In the present case, the Federal Court of Justice held that the Court of Appeal wrongfully conducted the weighing exercise since it did not consider the regression analysis of several economic party opinions. For the damages estimation standards of § 287 Code of Civil Procedure, a clearly predominant probability based on a sound foundation that damage has occurred is sufficient. However, any circumstance of indicative value must be included in the assessment.

First, the German Federal Court of Justice followed the preceding instance and held that parts of the party expert opinions indeed incorrectly assumed that there had only been an exchange of information between the cartelists as the basis of the respective economic analysis. However, the Court then held that the defendants and interveners expert opinions also contained econometric regression analysis of transaction prices during and after the cartel period. This analysis determined whether a systematic difference in transaction prices could be identified between the two periods. Therefore, the party expert opinions also contain a comparative market analysis independent of the type and nature of the concrete agreements. Yet, the expert party opinions were entirely ignored by the court of appeal.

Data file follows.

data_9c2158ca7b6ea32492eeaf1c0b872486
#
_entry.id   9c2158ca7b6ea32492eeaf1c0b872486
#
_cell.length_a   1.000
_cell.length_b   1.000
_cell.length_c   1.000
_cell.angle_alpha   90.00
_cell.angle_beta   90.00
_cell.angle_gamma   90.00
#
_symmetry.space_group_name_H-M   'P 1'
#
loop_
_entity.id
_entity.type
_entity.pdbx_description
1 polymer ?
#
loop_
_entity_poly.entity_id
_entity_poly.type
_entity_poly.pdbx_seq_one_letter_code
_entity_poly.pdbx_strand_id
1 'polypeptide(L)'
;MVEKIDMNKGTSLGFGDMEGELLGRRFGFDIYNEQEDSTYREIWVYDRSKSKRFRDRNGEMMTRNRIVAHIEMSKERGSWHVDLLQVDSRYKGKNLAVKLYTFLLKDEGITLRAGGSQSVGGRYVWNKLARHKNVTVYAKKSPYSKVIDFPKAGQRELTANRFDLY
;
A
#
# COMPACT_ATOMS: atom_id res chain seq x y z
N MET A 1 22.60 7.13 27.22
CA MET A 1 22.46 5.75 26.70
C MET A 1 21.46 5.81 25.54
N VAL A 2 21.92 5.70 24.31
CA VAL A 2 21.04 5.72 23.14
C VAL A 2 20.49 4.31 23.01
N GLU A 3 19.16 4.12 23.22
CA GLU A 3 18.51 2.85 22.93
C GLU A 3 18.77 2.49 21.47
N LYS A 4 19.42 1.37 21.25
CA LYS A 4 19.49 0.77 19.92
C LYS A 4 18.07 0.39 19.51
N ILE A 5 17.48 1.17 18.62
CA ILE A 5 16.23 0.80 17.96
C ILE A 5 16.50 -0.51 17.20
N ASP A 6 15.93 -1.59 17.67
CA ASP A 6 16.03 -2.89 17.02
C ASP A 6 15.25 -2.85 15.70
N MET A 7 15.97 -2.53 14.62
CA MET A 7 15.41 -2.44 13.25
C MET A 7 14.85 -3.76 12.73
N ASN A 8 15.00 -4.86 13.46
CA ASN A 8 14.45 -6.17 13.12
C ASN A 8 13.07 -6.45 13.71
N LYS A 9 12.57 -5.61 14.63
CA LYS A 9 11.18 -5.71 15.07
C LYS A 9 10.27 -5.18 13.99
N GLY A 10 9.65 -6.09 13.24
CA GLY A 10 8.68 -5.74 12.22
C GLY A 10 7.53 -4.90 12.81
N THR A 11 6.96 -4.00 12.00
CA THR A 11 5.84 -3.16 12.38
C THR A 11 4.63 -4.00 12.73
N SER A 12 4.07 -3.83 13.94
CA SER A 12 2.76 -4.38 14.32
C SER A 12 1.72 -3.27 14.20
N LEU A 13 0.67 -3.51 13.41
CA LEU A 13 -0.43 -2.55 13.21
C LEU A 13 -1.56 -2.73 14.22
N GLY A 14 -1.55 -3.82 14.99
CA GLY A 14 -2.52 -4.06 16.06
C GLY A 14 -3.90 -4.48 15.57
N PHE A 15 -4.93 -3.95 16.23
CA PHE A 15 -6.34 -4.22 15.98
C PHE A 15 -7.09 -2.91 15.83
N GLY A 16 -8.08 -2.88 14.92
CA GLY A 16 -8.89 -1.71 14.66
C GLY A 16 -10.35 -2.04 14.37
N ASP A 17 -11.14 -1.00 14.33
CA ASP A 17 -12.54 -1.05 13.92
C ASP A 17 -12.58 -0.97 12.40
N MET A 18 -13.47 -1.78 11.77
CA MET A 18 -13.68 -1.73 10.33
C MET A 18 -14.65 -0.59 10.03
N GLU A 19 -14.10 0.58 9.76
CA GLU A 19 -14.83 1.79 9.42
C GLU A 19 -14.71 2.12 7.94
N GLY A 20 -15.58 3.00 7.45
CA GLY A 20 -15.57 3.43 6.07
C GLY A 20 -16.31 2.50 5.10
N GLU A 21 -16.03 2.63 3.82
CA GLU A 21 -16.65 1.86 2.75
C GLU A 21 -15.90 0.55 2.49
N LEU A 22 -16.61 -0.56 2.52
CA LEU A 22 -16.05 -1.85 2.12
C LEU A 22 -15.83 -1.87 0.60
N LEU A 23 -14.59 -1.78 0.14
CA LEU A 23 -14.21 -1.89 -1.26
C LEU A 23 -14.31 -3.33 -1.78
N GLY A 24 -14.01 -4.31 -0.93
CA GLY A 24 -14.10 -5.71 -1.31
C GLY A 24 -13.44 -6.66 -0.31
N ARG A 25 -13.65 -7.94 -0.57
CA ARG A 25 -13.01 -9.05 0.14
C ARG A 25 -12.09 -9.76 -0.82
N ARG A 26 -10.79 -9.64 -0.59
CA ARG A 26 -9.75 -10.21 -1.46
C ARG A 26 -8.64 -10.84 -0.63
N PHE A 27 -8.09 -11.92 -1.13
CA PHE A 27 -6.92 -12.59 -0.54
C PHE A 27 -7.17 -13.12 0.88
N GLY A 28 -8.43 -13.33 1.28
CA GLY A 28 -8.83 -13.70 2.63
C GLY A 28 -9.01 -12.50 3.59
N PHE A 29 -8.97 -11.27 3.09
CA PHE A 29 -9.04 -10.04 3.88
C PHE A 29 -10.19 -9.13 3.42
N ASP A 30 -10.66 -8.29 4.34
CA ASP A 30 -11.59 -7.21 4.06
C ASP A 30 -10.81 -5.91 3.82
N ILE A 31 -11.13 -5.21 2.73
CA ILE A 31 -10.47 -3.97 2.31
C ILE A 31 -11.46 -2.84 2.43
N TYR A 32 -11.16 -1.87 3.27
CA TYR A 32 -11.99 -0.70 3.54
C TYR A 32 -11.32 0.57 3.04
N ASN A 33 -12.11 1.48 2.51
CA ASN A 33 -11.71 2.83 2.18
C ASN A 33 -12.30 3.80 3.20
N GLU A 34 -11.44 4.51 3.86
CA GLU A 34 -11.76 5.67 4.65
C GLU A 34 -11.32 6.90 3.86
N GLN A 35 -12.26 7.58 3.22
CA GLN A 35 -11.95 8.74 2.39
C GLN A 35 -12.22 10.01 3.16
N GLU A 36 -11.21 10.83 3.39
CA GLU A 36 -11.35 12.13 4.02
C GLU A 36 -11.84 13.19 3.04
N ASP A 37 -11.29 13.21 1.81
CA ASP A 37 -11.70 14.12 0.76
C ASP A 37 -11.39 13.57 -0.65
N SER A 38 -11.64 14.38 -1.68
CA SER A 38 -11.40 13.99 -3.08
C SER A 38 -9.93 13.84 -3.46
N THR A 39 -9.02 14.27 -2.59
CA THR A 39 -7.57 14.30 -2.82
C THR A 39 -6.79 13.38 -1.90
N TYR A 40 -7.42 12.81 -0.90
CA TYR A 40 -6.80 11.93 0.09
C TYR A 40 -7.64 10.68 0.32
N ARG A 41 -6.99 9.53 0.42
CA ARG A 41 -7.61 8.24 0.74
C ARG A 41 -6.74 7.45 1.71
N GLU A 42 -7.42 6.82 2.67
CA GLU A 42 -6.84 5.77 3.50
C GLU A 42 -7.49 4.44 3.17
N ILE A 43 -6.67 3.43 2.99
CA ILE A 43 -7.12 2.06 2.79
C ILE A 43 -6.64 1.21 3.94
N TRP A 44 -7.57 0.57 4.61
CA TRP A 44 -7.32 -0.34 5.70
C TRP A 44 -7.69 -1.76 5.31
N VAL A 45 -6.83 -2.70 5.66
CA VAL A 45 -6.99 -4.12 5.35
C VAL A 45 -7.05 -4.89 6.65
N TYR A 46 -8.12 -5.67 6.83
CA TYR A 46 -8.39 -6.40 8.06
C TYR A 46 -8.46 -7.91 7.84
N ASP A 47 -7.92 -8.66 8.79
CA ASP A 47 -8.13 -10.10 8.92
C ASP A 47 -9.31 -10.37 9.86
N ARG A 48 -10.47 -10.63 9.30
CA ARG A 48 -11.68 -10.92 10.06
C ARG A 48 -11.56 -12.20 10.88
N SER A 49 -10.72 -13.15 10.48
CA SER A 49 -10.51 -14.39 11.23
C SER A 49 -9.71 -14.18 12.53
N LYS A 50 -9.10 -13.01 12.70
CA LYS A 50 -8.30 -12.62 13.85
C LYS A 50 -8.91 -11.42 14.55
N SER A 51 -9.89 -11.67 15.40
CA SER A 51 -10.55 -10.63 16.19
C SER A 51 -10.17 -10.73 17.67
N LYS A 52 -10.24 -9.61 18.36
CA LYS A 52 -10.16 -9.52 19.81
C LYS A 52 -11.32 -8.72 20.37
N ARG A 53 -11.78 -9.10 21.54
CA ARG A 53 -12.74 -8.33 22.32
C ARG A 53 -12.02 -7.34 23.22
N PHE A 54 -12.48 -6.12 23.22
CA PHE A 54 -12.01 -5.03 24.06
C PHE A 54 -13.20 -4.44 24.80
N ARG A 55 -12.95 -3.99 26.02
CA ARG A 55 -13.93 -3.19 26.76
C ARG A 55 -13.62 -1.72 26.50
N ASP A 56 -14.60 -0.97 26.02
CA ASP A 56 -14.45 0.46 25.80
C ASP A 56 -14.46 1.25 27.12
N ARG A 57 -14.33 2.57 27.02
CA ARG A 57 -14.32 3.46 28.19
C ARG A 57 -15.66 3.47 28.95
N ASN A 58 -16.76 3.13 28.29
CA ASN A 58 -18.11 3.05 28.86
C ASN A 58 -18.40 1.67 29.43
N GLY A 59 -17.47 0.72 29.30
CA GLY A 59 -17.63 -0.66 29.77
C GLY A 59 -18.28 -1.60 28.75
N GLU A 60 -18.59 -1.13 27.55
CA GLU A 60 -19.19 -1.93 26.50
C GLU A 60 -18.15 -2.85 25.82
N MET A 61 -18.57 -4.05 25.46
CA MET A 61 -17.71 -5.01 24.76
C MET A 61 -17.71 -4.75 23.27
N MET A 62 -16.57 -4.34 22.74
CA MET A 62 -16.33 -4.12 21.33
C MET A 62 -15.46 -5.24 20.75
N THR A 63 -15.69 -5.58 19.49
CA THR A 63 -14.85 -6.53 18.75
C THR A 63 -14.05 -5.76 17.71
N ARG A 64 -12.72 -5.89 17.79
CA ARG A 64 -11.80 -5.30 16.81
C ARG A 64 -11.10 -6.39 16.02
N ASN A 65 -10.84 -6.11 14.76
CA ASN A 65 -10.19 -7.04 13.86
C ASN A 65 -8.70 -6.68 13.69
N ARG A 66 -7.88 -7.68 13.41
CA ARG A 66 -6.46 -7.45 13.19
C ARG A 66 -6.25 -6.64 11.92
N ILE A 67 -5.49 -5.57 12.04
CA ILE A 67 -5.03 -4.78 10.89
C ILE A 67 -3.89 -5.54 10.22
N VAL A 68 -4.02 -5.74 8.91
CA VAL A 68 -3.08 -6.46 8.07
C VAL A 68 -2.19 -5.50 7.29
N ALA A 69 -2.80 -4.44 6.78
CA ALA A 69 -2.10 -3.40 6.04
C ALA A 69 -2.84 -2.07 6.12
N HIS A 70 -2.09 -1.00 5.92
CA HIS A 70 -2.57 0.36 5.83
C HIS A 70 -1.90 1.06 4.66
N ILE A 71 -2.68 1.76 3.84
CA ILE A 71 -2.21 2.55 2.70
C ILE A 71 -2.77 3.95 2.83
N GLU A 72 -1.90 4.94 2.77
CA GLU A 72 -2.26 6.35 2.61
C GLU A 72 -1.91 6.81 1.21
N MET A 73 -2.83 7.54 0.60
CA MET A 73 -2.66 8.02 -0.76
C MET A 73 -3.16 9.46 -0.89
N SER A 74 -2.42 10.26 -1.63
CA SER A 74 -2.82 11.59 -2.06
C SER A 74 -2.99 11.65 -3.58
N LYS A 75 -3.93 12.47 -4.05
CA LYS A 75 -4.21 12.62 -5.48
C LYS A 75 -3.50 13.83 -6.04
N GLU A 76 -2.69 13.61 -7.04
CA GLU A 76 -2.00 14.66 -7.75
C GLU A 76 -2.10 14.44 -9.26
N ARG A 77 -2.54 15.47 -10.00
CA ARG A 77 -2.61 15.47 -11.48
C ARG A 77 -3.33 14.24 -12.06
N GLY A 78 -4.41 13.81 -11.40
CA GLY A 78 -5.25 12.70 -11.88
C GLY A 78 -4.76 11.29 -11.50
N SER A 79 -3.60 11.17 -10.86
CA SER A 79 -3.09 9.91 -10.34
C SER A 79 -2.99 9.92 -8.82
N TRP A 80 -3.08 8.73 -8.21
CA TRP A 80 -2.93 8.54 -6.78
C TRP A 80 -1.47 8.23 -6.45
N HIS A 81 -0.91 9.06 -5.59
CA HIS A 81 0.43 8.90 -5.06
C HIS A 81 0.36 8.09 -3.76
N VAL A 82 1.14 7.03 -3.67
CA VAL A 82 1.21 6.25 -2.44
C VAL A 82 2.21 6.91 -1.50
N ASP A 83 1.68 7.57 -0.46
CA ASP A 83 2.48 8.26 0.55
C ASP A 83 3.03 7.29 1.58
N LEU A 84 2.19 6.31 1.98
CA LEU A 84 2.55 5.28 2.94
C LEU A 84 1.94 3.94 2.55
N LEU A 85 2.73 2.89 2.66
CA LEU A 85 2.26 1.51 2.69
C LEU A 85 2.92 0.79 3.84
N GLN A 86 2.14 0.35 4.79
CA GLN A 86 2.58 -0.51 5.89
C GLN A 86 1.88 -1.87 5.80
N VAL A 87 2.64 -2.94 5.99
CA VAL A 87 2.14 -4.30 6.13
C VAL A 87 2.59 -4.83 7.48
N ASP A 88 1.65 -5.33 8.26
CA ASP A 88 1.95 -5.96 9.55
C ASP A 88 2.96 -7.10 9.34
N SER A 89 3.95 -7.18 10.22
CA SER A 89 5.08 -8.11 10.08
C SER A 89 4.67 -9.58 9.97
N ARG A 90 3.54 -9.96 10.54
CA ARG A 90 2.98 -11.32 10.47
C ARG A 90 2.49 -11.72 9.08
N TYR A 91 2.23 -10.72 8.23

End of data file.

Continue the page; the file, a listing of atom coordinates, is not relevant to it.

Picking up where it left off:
According to the Federal Court of Justice, such expert party opinions must be observed. As a reminder, expert opinions can take two different forms in cartel damages actions like in any other German civil proceedings: court-appointed expert opinions or party opinions. The court-appointed expert is obliged to the court and supports it if the court lacks expertise; nevertheless, the court remains free in assessing the evidence and is also not bound by the expert opinion. Party expert opinions do not constitute evidence but qualified party submissions. Yet, the Federal Court of Justice has now considerably upgraded the value of party expert opinions for the weighing exercise regarding cartel damages liability, especially in relation to the factual presumption. In particular, regression analyses need to seriously be assessed and taken into account in the weighing exercise. When empirical party expert opinions are submitted, the Federal Court requires a consideration of the data basis, methodology and result of the regression analysis.